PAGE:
Editor’s Note: This post originally ran on the G92 blog on November 14, 2011. One of the most admirable trends I’ve observed in American evangelicalism over the last several years is a renewed interest in adoption and foster care.  Focus on the Family, for example, has done a remarkable and […]Continue Reading
      Editor’s note: This article originally appeared in Sojourners’ God’s Politics blog. Permission was given by the moderator to repost. When I go out with my Dad, he often wears a cap identifying him as a Korean War veteran.  Over and over again, people tell him, “Thank you for serving.” […]Continue Reading

Casa de Paz

On May 3, 2012 By
Guest Blog by: Sarah Jackson After a long, exhausting day of traveling I collapsed into a little heap on the dirty Phoenix airport floor. I just spent three weeks traveling and was ready to be home. My return flight was delayed until the following day. My feet ached, the muscles in my body were sore […]Continue Reading
One of the most admirable trends I’ve observed in American evangelicalism over the last several years is a renewed interest in adoption and foster care.  Focus on the Family, for example, has done a remarkable and commendable job of partnering with local and state governments across the country with their “Wait No […]Continue Reading

Must-Scream TV

On October 22, 2011 By
I don’t own a TV and haven’t for years.  Some of my low-income immigrant neighbors—children in particular—are scandalized to discover that my wife and I don’t own a television set, and they’ve offered them to us as charitable gifts so many times that I’ve lost count. Last Tuesday evening, though, I really wanted to […]Continue Reading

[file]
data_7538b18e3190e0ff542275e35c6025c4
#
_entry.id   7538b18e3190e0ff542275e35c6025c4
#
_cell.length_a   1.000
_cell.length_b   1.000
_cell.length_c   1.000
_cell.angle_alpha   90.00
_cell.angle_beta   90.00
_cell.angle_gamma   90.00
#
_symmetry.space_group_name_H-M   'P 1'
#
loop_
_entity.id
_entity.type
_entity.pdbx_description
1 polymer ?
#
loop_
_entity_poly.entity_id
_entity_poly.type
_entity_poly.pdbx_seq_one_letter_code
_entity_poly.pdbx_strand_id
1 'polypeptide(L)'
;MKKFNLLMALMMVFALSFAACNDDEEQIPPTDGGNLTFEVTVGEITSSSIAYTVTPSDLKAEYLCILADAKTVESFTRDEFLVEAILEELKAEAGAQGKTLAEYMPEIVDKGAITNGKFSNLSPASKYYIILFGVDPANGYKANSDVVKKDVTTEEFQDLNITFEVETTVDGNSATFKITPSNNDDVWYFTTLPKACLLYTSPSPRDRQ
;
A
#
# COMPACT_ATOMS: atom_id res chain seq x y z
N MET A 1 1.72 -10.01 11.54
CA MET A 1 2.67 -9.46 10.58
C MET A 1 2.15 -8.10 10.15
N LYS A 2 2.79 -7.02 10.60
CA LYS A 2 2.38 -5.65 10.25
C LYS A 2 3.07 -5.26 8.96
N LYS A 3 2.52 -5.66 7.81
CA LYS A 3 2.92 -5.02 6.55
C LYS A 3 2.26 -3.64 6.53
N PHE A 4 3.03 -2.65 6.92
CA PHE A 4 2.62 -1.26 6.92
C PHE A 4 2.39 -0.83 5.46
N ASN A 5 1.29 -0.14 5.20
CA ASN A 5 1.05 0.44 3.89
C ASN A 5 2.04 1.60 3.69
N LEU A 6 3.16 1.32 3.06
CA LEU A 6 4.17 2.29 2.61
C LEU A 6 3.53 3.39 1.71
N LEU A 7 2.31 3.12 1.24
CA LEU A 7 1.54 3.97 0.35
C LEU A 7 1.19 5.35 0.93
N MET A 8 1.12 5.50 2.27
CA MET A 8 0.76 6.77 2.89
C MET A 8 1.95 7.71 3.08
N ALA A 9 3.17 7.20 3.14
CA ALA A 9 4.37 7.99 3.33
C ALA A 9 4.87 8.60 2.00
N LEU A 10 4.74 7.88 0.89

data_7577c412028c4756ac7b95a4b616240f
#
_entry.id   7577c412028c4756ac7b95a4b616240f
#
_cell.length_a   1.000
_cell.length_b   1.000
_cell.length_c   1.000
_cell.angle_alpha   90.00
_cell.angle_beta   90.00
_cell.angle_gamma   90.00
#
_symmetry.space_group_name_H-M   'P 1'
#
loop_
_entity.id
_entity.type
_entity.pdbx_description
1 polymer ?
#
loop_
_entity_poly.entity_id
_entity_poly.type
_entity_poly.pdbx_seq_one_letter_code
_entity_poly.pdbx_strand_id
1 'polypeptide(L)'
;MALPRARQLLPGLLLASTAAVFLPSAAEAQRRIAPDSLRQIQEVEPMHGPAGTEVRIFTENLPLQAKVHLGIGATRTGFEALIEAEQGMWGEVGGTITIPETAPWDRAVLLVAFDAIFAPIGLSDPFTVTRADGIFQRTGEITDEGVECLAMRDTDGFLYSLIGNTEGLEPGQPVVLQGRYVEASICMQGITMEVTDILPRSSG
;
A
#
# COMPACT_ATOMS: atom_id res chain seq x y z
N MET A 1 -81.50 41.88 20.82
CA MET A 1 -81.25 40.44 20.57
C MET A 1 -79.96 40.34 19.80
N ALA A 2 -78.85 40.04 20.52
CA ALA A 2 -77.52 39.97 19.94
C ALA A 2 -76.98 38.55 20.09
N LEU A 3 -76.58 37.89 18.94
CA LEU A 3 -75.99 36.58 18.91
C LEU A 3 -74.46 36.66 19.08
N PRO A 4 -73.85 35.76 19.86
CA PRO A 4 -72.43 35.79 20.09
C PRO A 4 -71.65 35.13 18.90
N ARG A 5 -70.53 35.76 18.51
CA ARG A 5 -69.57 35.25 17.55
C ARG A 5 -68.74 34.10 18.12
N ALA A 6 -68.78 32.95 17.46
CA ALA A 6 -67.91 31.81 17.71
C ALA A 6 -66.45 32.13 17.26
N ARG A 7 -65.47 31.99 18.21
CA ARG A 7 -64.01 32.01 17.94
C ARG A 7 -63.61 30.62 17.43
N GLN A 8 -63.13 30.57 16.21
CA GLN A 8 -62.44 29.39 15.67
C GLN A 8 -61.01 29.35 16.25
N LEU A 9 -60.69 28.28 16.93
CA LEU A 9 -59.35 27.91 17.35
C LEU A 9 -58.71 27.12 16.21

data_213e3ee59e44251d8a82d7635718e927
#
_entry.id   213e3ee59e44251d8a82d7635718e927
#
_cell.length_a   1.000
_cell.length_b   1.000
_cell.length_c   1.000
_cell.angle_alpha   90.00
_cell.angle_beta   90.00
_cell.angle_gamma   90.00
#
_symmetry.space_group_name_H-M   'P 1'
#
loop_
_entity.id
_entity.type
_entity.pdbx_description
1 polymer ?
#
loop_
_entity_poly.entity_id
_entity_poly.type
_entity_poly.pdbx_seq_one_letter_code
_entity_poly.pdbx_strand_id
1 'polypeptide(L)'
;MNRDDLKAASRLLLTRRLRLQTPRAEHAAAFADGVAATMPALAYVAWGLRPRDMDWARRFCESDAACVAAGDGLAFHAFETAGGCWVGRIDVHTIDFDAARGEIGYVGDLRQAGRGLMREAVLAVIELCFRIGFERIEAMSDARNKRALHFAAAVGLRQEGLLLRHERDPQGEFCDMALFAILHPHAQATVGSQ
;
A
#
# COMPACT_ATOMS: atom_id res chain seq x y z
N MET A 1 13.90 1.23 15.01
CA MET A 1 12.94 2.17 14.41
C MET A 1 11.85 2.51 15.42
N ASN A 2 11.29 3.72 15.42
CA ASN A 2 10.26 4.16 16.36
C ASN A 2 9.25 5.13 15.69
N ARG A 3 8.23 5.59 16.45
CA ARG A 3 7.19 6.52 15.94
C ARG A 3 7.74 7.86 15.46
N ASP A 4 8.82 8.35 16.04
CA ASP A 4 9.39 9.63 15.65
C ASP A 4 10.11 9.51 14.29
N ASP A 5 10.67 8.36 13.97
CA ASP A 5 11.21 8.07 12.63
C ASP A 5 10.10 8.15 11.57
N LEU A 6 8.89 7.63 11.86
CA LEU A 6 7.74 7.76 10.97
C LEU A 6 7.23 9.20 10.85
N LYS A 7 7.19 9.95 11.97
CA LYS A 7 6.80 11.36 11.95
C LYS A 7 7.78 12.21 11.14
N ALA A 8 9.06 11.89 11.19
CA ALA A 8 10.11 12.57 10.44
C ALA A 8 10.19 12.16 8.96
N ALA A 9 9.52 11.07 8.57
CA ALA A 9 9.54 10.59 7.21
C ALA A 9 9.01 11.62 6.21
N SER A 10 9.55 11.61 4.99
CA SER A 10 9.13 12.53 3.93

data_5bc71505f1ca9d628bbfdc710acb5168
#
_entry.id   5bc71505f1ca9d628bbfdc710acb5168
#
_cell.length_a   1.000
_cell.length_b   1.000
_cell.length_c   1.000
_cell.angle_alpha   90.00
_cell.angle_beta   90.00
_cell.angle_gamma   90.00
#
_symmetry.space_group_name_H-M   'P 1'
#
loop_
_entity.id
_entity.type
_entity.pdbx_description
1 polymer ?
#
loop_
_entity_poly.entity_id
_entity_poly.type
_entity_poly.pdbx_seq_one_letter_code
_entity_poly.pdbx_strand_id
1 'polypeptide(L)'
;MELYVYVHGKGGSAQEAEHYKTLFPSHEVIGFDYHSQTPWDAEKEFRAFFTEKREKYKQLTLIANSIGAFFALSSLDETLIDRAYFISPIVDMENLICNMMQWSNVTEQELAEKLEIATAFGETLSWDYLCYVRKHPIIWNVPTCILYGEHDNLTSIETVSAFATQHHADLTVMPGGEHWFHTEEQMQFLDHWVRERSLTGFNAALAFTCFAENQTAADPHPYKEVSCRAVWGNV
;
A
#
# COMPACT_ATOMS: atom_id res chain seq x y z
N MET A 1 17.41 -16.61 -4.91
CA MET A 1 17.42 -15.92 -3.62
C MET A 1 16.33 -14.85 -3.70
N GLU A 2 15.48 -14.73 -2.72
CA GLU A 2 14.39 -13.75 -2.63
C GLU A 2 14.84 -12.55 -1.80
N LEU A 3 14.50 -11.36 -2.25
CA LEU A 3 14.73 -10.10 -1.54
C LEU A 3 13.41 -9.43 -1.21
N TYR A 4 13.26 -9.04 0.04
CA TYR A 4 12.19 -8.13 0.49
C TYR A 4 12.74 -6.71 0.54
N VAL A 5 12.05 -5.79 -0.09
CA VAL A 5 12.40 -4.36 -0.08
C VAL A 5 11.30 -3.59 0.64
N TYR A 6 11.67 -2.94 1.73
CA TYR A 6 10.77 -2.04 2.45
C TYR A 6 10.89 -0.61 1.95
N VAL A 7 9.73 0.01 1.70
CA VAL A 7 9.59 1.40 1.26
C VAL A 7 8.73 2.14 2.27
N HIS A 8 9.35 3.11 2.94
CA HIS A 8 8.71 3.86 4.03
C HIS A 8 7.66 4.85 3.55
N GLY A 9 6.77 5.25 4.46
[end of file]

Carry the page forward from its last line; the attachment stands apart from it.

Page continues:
The movie abUSed: The Postville Raid details how the small farming and manufacturing community of Postville, Iowa became the center of debate over immigration. Woody Guthrie’s age-old song ‘This Land Was Made for You and Me’ plays, as the movie begins, over a backdrop of scenery from small town America. The lyrics mirror Psalm […]Continue Reading
As I sat there—hour after hour—I was flabbergasted by the way that the receptionist treated the various people who arrived at the front of the line. Her standard greeting was a stern “why are you here?” (not, “good morning, how can I help you?”) and she would berate people for not knowing what and where their “A Number” was. She also did not speak Spanish; I ended up spending part of the day translating for Spanish-speaking immigrants whom she began to yell at after they did not understand her instructions. Continue Reading
Guest Blog by Anna Campbell   Esther escaped El Salvador after members of a political group threatened to kill her. She was beaten, abused and scared for her life and her children’s safety. If she did not leave the country, she knew that she would be at risk. When Esther arrived to the United […]Continue Reading
Next spring, I’ll be speaking for the second consecutive year on the topic of immigration at The Justice Conference, joined by other Christian justice advocates like Francis Chan, Walter Brueggemann, Miroslav Volf, and Lynne Hybels.  Increasingly, I’ve noticed evangelicals grounding their concern for immigrants in an appeal to justice, with a sensitivity […]Continue Reading
The story leading up to the day we got those deportation orders is complicated. My mom, biological dad, and I emigrated to the U.S. from China when I was three. We were on our way to becoming permanent residents when my parents divorced. My mom lost the right to be included under my dad’s employer-sponsored permanent residency application. Having no other means at the time to attain permanent legal status, she outstayed her visa and became undocumented. My step-dad came into the country illegally to work, and remained that way ever since. My mom and step-dad’s deportation notices came out of the blue. It came after they married, had children, began running their own restaurant, and lived many years of everyday life. In that instant, their normal expectations of continuing to work hard at their business, save for retirement, and raise their children to adulthood together in the community they had come to call home suddenly reversed into unattainable wishful thinking.Continue Reading
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